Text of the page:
The Top 10 Blunders and Mishaps in Recent World Series History

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The World Series will be starting soon, so I started thinking about some of the biggest blunders and mishaps in recent World Series history.

By recent, I don't mean back in the day when my dad was a kid and color televisions were a thing of the future.

I decided to compile a list of 10 of these such instances. Here's what I came up with:

10: Clemens vs. Piazza, 2000, Game 2: As a New York Yankees fan, I find this little incident very amusing. You remember this one, right? New York Mets catcher Mike Piazza was not amused after Yankees pitcher Roger Clemens threw a piece of a broken bat at him. What a bonehead move. This was funny to me, and I'll never forget it.

Clemens vs. Piazza

9: 1989 World Series : This makes the list not because of the horrible earthquake that occurred in Game 3 but because of the way the San Francisco Giants played. The whole series was one big blunder for the Giants. They were terrible. They never led, and they were swept by the Oakland A's. What was supposed to be known as the "Battle of the Bay" is now known as the "Earthquake Series."

Earthquake Series

8: Luis Gonzalez's blooper, 2001, Game 7: I hate thinking about this one. I still dislike the Arizona Diamondbacks to this very day. My Yankees were leading 2-1 and were a mere three outs away from winning their fourth straight World Series when madness ensued.

Long story short, Yankees reliever Mariano Rivera couldn't close it out. He allowed a lead-off single to Mark Grace, committed an error trying to throw out a runner, and gave up a double to Tony Womack that scored a run and tied the game 2-2.

Rivera then plunked Craig Counsell, loading the bases for Luis Gonzalez. All Gonzalez did was hit a blooper over the head of Derek Jeter -- that my was the game. A run scored and the Yankees did not win their fourth straight title.

7: Mitch Williams, 1993, Game 6: I feel bad for this guy, and I'm in no way a Philadelphia Phillies fan. The Phillies were leading the Toronto Blue Jays 6-5 when they handed the game over to reliever Mitch "Wild Thing" Williams.

Williams put two runners on and then threw a fastball down the middle of the plate to Joe Carter, who went yard and ended the series. Why Williams was given the ball to close it down after his horrible outing in Game 4, I'll never know.

6: Umpire Ron Kulpa's terrible call, 2011, Game 3: We all know that umpire Ron Kulpa made a horrible call when he called Matt Holliday safe at first. Rangers first baseman Mike Napoli clearly tagged Holliday on the shoulder.

But, Kulpa called Holliday safe and that was a total series-changer. After the bad call, St. Louis' Lance Berkman singled, David Freese doubled, and Ryan Theriot busted an RBI single. That extended the Cards' lead to 5-0, and they went on to win the game 16-7.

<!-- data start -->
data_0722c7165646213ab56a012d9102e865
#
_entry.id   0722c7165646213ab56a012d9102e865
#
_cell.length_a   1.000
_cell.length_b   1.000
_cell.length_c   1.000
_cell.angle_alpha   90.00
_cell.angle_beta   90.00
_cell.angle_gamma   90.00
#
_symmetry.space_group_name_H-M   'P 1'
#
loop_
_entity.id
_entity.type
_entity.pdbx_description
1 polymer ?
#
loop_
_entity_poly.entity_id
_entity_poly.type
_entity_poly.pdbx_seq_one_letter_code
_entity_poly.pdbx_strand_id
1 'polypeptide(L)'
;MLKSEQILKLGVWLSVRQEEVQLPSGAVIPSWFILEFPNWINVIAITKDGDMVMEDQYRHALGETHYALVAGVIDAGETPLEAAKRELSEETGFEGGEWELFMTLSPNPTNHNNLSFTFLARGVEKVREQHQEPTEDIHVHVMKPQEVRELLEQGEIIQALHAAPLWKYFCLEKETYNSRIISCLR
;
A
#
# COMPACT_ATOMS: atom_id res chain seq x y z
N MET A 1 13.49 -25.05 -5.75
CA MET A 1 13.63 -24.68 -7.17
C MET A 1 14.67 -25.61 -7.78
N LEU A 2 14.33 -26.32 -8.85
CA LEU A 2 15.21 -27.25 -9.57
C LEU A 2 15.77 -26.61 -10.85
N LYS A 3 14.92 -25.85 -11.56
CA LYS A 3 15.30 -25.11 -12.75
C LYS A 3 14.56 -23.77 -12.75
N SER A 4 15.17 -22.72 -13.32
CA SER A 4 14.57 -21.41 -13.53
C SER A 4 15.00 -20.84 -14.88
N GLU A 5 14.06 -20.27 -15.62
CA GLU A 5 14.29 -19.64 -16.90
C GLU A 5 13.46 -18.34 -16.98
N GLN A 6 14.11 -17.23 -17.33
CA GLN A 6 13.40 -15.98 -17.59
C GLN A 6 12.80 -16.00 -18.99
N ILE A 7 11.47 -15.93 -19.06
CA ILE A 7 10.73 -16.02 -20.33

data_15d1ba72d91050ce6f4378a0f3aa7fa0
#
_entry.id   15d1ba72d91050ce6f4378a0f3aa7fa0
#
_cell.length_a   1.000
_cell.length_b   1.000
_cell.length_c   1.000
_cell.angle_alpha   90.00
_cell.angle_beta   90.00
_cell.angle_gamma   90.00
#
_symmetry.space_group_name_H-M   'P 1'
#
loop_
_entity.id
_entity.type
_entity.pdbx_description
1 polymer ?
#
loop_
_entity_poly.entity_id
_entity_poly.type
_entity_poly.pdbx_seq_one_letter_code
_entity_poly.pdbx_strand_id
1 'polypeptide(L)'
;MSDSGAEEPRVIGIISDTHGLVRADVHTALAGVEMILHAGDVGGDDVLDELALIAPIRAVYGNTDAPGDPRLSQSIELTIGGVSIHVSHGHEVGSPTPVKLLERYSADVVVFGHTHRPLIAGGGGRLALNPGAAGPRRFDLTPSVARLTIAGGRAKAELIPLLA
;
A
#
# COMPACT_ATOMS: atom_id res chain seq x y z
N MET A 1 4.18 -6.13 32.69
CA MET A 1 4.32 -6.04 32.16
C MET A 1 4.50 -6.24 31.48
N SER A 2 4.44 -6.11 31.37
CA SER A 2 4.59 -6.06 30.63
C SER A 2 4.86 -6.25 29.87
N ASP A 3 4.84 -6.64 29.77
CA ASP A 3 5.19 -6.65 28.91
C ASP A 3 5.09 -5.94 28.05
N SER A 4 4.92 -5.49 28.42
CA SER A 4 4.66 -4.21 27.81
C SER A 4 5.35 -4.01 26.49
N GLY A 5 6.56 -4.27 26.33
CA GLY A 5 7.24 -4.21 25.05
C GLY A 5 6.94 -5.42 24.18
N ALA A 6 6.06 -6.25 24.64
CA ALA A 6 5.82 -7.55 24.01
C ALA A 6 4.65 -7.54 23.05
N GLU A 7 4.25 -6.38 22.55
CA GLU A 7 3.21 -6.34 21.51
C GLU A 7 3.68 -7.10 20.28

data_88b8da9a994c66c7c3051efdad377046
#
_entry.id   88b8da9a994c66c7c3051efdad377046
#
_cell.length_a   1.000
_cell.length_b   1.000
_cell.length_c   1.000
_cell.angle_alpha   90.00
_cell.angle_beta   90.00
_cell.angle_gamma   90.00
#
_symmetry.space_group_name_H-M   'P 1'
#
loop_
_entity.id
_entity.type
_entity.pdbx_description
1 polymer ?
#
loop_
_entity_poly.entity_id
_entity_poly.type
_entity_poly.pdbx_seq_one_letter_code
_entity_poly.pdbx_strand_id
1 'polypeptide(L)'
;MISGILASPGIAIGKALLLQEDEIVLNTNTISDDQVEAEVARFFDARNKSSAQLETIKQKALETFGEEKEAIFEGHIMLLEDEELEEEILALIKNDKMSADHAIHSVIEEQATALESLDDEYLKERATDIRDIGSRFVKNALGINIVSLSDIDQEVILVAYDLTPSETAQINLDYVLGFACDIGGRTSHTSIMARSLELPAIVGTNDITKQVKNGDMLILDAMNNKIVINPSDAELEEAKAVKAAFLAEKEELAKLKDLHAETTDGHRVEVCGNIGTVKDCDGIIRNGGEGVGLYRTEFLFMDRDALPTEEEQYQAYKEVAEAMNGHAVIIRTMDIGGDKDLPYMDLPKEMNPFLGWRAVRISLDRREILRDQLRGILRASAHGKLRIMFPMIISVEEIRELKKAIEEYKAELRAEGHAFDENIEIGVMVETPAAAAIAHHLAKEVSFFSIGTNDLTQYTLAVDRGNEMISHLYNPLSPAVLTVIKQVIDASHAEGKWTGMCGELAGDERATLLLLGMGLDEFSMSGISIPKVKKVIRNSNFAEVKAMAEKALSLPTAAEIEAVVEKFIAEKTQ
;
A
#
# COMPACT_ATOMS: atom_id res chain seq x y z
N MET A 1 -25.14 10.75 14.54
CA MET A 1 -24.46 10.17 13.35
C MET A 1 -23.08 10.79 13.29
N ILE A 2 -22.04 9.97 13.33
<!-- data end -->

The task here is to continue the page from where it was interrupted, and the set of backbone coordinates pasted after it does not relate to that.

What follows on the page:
Kulpa's bad call

5: Lonnie Smith's base-running mistake, 1991, Game 7: Smith, after having a great series by homering in Games 3, 4, and 5, committed one of the biggest blunders of all time. It all started after Smith singled off of Twins pitcher Jack Morris. Terry Pendleton, the next batter, hit a double to left and instead of scoring, Lonnie Smith stopped at second. Why? I have no idea.

Smith did make it to third, eventually. But that base-running blunder cost the Braves a run. Instead of a 1-0 lead, the Braves had Pendleton on second and Smith on third. The Braves would go on to lose the series to the Minnesota Twins in what is known as the best World Series of all time -- if you aren't a Braves fan.

4: Tony La Russa's bullpen fiasco, 2011, Game 5: Sometimes even the greatest of baseball managers get a little to cute and outsmart themselves. That's just what St. Louis Cardinals manager Tony La Russa did in Game 5.

In a bullpen battle, an area where Tony La Russa has thrived, lefty Marc Rzepczynski ended up on the mound to face the right-handed Mike Napoli. And what did Napoli do? He hit a go-ahead two-run bases-loaded double. There were other odd calls in that game, and the Texas Rangers went on to win 4-2.

3: Bad call at first, 1985, Game 6: Don Denkinger called the Royals' Jorge Orta safe at first base when it was obvious to everyone that St. Louis pitcher Todd Worrell had beaten Orta to the bag. The Royals rallied in the bottom of the ninth after this botched call and went on to win the Game 6 2-1 and also the series.

Bad call at first

2: Buckner's blunder, 1986, Game 6: I know what you're thinking, why isn't this number one? Because, I didn't see this actually happen, but I am knowledgeable enough to recognize that this iconic moment in sports history deserves to be on the list.

We've seen the play at least a hundred times. Bill Buckner allowed a slow-hit ball to roll between his legs in the bottom of the 10th that allowed Ray Knight to score from second. The Red Sox lost the game 6-5 and then went on to lose Game 7 and the series.

Buckner's blunder

1: Nelson Cruz misses catch, 2011, Game 6: In my humble opinion, this was far worse than the Buckner fiasco. Nelson Cruz of the Rangers allowed a very catchable ball hit by David Freese to go over his head. Cruz's misplay of the ball allowed two runs to score and Freese ended up with a triple.

The Rangers were one strike away from winning the title when this moment occurred. The Cardinals would go on to win the game and ultimately the series. All Cruz had to do was catch the ball and the Rangers would have been world champions.

Cruz misses catch

Dylan Davis is an avid New York Yankees fan who has been actively rooting for the Yankees since the tender age of birth. His first words were, "Let's go Yankees."




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